Jon Rahm and Sergio Garcia show brings back memories of swashbuckling forebears

  • Oops!
    Something went wrong.
    Please try again later.
  • Oops!
    Something went wrong.
    Please try again later.
  • Oops!
    Something went wrong.
    Please try again later.
  • Oops!
    Something went wrong.
    Please try again later.
  • Oops!
    Something went wrong.
    Please try again later.
·5-min read
In this article:
  • Oops!
    Something went wrong.
    Please try again later.
  • Oops!
    Something went wrong.
    Please try again later.
  • Oops!
    Something went wrong.
    Please try again later.
  • Oops!
    Something went wrong.
    Please try again later.
  • Oops!
    Something went wrong.
    Please try again later.
Sergio Garcia of Spain and team Europe (L) and Jon Rahm of Spain and team Europe celebrate on the 17th green after winning their match during Saturday Morning Foursome Matches of the 43rd Ryder Cup at Whistling Straits on September 25, 2021 in Kohler, Wisconsin. - GETTY IMAGES
Sergio Garcia of Spain and team Europe (L) and Jon Rahm of Spain and team Europe celebrate on the 17th green after winning their match during Saturday Morning Foursome Matches of the 43rd Ryder Cup at Whistling Straits on September 25, 2021 in Kohler, Wisconsin. - GETTY IMAGES

Pairing two swashbuckling Spaniards will be recalled as perhaps the one coherent decision of Padraig Harrington’s Ryder Cup captaincy. For Europe, the dynamic between Jon Rahm and Sergio Garcia has provided a rare but precious connection to the feats of Seve Ballesteros and Jose Maria Olazabal, still the most decorated partnership in this event’s history. “The Spanish Armada,” the pair are being called, a nod to their exalted forebears. Usually, one might expect an armada to be composed of more than two elements. Then again, the Iberian duo were playing with the inspiration that came from carrying 10 others on their backs.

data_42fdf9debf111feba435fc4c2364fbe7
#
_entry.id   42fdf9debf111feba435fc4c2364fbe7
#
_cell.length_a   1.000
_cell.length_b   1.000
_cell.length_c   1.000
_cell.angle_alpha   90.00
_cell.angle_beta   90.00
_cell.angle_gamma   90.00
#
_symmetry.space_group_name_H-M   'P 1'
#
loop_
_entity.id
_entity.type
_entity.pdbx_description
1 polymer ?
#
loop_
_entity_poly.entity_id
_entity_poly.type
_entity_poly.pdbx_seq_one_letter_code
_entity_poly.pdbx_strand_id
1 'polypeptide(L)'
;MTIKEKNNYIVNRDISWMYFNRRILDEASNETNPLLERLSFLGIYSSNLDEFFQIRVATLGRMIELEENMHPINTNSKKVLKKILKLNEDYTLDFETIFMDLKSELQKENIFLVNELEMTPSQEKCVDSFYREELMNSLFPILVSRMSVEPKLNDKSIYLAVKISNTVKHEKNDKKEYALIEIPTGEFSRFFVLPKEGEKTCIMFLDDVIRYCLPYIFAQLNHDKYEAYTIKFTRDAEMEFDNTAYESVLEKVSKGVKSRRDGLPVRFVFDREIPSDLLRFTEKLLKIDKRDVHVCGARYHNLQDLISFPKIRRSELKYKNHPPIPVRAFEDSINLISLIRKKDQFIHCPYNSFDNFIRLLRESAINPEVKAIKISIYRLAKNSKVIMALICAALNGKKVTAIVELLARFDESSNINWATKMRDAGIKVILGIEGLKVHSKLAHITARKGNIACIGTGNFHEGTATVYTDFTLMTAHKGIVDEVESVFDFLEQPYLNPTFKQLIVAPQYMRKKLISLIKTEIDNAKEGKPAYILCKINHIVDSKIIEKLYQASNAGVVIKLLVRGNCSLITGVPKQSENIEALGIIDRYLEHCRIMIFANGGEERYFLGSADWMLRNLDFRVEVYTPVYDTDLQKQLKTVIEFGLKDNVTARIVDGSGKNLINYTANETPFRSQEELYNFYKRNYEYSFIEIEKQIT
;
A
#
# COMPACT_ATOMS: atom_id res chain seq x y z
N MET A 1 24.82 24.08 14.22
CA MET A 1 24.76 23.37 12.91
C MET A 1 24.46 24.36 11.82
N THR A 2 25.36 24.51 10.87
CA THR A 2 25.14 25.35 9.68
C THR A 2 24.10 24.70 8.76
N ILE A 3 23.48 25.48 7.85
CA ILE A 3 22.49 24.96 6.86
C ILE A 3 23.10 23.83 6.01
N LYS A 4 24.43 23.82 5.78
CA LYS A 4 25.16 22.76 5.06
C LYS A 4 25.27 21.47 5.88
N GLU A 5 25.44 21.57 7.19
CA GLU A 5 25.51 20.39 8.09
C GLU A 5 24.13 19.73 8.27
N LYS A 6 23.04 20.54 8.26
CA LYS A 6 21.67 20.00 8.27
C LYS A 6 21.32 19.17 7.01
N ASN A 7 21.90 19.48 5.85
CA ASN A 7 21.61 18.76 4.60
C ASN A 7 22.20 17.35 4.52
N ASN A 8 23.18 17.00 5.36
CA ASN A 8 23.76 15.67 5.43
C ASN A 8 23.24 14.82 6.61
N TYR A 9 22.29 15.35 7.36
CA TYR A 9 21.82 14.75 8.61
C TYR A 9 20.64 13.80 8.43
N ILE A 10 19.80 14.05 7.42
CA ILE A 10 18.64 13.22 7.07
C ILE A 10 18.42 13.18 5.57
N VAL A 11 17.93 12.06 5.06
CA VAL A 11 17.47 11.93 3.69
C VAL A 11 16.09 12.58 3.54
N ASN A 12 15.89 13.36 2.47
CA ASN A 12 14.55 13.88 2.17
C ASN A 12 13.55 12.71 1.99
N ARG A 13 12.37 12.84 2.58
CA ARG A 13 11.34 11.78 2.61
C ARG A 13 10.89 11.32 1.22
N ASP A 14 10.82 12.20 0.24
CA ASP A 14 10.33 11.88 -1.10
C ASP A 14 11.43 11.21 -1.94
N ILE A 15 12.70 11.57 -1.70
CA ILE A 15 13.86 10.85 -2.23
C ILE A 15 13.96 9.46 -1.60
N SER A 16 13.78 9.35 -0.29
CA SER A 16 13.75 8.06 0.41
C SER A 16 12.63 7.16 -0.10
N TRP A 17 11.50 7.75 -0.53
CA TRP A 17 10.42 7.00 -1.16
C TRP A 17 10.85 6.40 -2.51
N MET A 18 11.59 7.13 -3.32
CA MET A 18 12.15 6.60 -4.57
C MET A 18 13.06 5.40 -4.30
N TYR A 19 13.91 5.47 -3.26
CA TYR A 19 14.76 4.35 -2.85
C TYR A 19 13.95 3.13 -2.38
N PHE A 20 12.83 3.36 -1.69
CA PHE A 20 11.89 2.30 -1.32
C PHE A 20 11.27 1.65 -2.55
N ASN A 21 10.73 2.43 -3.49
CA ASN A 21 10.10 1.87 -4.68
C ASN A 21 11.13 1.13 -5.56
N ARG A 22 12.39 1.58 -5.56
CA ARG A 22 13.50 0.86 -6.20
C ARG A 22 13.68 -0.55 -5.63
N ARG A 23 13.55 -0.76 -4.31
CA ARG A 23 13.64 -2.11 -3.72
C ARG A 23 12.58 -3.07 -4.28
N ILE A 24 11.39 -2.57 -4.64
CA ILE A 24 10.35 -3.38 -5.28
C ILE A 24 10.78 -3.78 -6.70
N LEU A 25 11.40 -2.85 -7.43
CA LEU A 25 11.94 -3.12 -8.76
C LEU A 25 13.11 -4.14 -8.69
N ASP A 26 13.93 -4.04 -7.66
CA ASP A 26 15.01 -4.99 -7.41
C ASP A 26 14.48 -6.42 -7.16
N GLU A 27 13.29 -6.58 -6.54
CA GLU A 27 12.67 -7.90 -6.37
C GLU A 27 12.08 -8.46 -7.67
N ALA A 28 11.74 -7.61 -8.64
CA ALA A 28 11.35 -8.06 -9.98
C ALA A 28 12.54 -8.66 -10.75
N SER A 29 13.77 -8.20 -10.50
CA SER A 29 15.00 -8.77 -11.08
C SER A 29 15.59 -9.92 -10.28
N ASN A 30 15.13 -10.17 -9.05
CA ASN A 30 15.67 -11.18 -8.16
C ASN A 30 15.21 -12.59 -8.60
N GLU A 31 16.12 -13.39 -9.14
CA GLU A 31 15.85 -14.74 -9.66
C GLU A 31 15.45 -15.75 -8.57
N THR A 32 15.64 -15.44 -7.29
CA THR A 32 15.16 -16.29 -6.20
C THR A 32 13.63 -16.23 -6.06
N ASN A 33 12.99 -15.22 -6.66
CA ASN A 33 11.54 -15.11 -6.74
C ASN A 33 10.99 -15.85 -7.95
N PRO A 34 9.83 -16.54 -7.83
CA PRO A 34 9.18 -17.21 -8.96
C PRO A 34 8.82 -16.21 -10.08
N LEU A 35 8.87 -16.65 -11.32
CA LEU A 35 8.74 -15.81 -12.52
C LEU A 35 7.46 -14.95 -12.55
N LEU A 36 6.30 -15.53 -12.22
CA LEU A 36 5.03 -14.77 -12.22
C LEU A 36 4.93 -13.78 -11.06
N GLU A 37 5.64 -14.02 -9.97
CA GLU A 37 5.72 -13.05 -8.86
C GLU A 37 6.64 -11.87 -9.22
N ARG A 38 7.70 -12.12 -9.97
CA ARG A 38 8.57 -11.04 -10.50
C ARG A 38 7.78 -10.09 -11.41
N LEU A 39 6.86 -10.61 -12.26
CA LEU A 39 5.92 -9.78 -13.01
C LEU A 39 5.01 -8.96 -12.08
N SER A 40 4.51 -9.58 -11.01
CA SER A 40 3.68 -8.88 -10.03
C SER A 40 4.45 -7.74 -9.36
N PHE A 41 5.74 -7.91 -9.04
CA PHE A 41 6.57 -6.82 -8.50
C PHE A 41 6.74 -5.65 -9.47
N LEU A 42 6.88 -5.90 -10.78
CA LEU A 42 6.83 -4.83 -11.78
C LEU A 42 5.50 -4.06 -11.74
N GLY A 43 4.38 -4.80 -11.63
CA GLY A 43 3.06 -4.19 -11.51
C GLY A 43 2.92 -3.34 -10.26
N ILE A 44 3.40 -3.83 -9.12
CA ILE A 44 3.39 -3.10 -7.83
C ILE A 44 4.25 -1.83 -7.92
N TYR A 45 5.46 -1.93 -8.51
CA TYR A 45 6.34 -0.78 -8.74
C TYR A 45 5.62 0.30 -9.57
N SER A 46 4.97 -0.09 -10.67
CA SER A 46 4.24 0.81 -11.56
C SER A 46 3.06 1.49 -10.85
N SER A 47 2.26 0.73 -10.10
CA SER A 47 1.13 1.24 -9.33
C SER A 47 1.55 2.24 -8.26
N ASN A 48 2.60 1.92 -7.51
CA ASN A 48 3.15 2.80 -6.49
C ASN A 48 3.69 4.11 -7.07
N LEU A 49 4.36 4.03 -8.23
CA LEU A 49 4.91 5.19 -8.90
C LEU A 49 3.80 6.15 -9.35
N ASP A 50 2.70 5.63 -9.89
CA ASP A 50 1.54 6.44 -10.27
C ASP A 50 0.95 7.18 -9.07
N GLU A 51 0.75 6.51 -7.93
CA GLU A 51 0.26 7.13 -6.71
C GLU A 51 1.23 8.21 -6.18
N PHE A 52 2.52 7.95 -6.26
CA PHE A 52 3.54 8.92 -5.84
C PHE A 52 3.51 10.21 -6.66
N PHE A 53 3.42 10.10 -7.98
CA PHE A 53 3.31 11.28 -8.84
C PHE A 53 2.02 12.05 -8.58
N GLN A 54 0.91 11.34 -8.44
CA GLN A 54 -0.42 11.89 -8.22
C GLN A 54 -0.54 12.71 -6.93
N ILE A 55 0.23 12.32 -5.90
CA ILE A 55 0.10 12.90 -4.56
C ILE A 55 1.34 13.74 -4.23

Even while their team-mates floundered desperately, they showcased the qualities that have wrested seven of the past nine contests from American hands. There is far to go before this partnership can be bracketed with Ballesteros and Olazabal, who won 12 points from 15 matches together, but Rahm and Garcia scrambled for all they were worth. Three down after three in foursomes against Brooks Koepka and Daniel Berger, they struck back with an intensity to which their US opponents had no answer, snaffling a 3&1 victory. Then came the glorious encore, Rahm sinking a vital putt on the 16th in fourballs en route to a 2&1 triumph. With singles still to play, his personal points tally stands at 3½, the most ever by a reigning world No 1.

Garcia, likewise, was running on pure adrenalin, chipping in at the 10th to turn the foursomes around. This was a day of firsts for the 41-year-old, with his 24th and 25th Ryder Cup victories propelling him past Sir Nick Faldo’s record.

The joy was tempered by the shellacking the Europeans were taking elsewhere. “I didn’t know the record and I didn’t care,” Garcia said. “We need more wins, and unfortunately we’re not getting them. The Americans are playing a bit better than us, and it’s a shame. But we are not giving up. We are going to fight until the end, as hard as we can.” This obduracy was highlighted by their fourballs display, where, thanks to Rahm’s unerring putting, they preserved their narrow advantage over Koepka and Jordan Spieth.

Rahm has performed his role immaculately, underscoring his credentials as world No 1 with 2½ points of a possible three. His temperament is ideally suited to this stage, fiery one minute and icily calm the next. After abortive attempts to pair him in Paris with Justin Rose and Henrik Stenson, he has found his perfect foil in Garcia.